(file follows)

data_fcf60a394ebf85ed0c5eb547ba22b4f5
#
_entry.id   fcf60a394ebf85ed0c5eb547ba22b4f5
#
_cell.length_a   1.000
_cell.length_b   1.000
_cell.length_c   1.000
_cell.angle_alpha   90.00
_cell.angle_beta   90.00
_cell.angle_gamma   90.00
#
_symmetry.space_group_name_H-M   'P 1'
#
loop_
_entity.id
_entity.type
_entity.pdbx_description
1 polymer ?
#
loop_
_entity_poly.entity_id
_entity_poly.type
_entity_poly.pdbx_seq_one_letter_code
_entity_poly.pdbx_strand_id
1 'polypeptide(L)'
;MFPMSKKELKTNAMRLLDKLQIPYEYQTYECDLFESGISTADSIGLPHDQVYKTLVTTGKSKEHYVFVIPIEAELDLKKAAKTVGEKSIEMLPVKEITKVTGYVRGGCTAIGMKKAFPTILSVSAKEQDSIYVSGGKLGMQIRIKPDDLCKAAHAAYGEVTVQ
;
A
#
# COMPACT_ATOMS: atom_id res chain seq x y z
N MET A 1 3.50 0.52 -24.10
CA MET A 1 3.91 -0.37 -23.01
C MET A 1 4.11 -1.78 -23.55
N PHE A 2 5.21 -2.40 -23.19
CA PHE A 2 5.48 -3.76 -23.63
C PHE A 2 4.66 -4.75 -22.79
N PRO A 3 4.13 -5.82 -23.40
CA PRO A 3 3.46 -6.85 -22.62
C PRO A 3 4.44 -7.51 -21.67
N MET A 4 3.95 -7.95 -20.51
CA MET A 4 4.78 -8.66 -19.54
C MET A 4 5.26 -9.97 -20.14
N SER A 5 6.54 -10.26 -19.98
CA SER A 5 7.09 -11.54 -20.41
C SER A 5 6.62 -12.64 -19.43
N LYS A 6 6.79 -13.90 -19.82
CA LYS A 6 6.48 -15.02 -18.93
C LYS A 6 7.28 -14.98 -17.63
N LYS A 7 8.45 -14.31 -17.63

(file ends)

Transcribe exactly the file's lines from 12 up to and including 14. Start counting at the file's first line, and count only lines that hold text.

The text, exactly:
_symmetry.space_group_name_H-M   'P 1'
#
loop_